Hepatic veno-occlusive disease. *Budd-Chiari syndrome. *May-Thurner syndrome. *Portal vein thrombosis ... Arterial thrombosis. References[edit]. *^ Noyes, AM; Dickey, J (1 May 2017). "The Arm is Not the Leg: Pathophysiology, ... "Venous thromboembolic diseases: diagnosis, management and thrombophilia testing". www.nice.org.uk. National Institute for ... In contrast to the understanding for how arterial thromboses occur, as with heart attacks, venous thrombosis formation is not ...
Spiritual and religious interventions for well-being of adults in the terminal phase of disease PMID 22592721 https://doi.org/ ... Pharmacological interventions for painful sickle cell vaso-occlusive crises in adults PMID 31742673 https://doi.org/10.1002/ ... Wound drainage for lower limb arterial surgery PMID 27841438 https://doi.org/10.1002/14651858.CD011111.pub2 ... Omega-3 and omega-6 polyunsaturated fatty acids for dry eye disease PMID 31847055 https://doi.org/10.1002/14651858.CD011016. ...
Kumar, Vinay; Abbas, Abul; Aster, Jon (2014). Robbins & Cotran Pathologic Basis of Disease (9th ed.). Philadelphia, PA: ... Arterial or white thrombi (characterized by predominance of platelets). *Venous or red thrombi (characterized by predominance ... Animation of the formation of an occlusive thrombus in a vein. A few platelets attach themselves to the valve lips, ... Arterial thrombosis resulting from hypertension or atherosclerosis can become mobile and the resulting emboli can occlude any ...
Other diseases caused by high blood pressure include ischemic heart disease, stroke, peripheral arterial disease, aneurysms and ... Hepatic veno-occlusive disease. *Budd-Chiari syndrome. *May-Thurner syndrome. *Portal vein thrombosis ... "Hypertensive Heart Disease". Medscape Reference. Retrieved 17 February 2013.. *^ a b "WHO Disease and injury country estimates" ... Diagnosing high blood pressure early can help prevent heart disease, stroke, eye problems, and chronic kidney disease.[8] ...
Arterial occlusive disease /. peripheral vascular disease. Arteriosclerosis. *Atherosclerosis *Foam cell. *Fatty streak ... lung disease. Pneumoconiosis Asbestosis. Baritosis. Bauxite fibrosis. Berylliosis. Caplan's syndrome. Chalicosis. Coalworker's ...
Hepatic veno-occlusive disease. *Budd-Chiari syndrome. *May-Thurner syndrome. *Portal vein thrombosis ... Arterial thrombosis[edit]. Arterial thrombosis is the formation of a thrombus within an artery. In most cases, arterial ... Paget-Schroetter disease[edit]. Main article: Paget-Schroetter disease. Paget-Schroetter disease or upper extremity DVT (UEDVT ... Thrombotic stroke can be divided into two categories-large vessel disease and small vessel disease. The former affects vessels ...
I74) Arterial embolism and thrombosis. *(I77) Other disorders of arteries and arterioles *(I77.0) Arteriovenous fistula, ... Hepatic veno-occlusive disease. *Budd-Chiari syndrome. *May-Thurner syndrome. *Portal vein thrombosis ... 1.5 (I26-I28) Pulmonary heart disease and diseases of pulmonary circulation. *1.6 (I30-I52) Other forms of heart disease *1.6.1 ... I69) Sequelae of cerebrovascular disease. (I70-I79) Diseases of arteries, arterioles and capillaries[edit]. *(I70) ...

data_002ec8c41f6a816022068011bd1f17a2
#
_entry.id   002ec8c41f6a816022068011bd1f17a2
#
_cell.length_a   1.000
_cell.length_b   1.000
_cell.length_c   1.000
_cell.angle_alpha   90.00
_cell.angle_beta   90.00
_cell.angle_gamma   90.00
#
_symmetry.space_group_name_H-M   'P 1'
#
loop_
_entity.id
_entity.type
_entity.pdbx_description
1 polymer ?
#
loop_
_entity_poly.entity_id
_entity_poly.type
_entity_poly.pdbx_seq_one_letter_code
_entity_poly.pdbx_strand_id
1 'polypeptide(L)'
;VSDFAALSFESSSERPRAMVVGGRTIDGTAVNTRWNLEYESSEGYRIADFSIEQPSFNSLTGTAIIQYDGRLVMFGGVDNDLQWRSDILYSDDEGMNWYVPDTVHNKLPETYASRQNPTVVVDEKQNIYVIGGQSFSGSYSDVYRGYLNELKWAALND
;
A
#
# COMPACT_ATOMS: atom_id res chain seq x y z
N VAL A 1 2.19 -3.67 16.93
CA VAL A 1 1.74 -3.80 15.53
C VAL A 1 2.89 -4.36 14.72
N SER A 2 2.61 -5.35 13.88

Diagnosis of septic shock is made when systolic blood pressure is less than 90mm Hg, a mean arterial pressure (MAP) is less ... According to the U.S. Centers for Disease Control, septic shock is the thirteenth leading cause of death in the United States ... "Enteral nutrition associated non-occlusive bowel ischemia". J Korean Surg Soc. 83 (3): 171-174. doi:10.4174/jkss.2012.83.3.171 ... In the initial treatment of low blood pressure in septic shock, the goal of vasopressor treatment is a mean arterial pressure ( ...
... occlusive disease; cerebral vein thrombosis; multiple spontaneous abortions; intrauterine fetal demise ... Venous thrombosis; certain arterial thrombotic conditions; patients with deep vein thrombosis, pulmonary embolism, cerebral ... Specific diseases[edit]. This article includes a list of references, but its sources remain unclear because it has insufficient ... with the more common diseases consisting of heart disease and cancer.[2] The results of a genetic test can confirm or rule out ...
arterial occlusive disease (en) Espezialitatea. urologia. Identifikatzaileak. GNS-10-MK. N48.3. ...
... causes of leg ulcerations include inadequate blood flow and oxygen delivery to tissues as seen in peripheral arterial disease ... Hepatic veno-occlusive disease. *Budd-Chiari syndrome. *May-Thurner syndrome. *Portal vein thrombosis ... Both venous and arterial ulcers may be painful, however arterial ulcers tend to be more painful, especially with elevation of ... Distinction from arterial ulcer[edit]. A venous ulcer tends to occur on the medial side of the leg, typically around the medial ...
Paget-Schroetter diseaseEdit. Main article: Paget-Schroetter disease. Paget-Schroetter disease or upper extremity DVT (UEDVT) ... Arterial thrombosisEdit. Arterial thrombosis is the formation of a thrombus within an artery. In most cases, arterial ... For an occlusive thrombus (defined as thrombosis within a small vessel that leads to complete occlusion), wound healing will ... Thrombotic stroke can be divided into two categories-large vessel disease and small vessel disease. The former affects vessels ...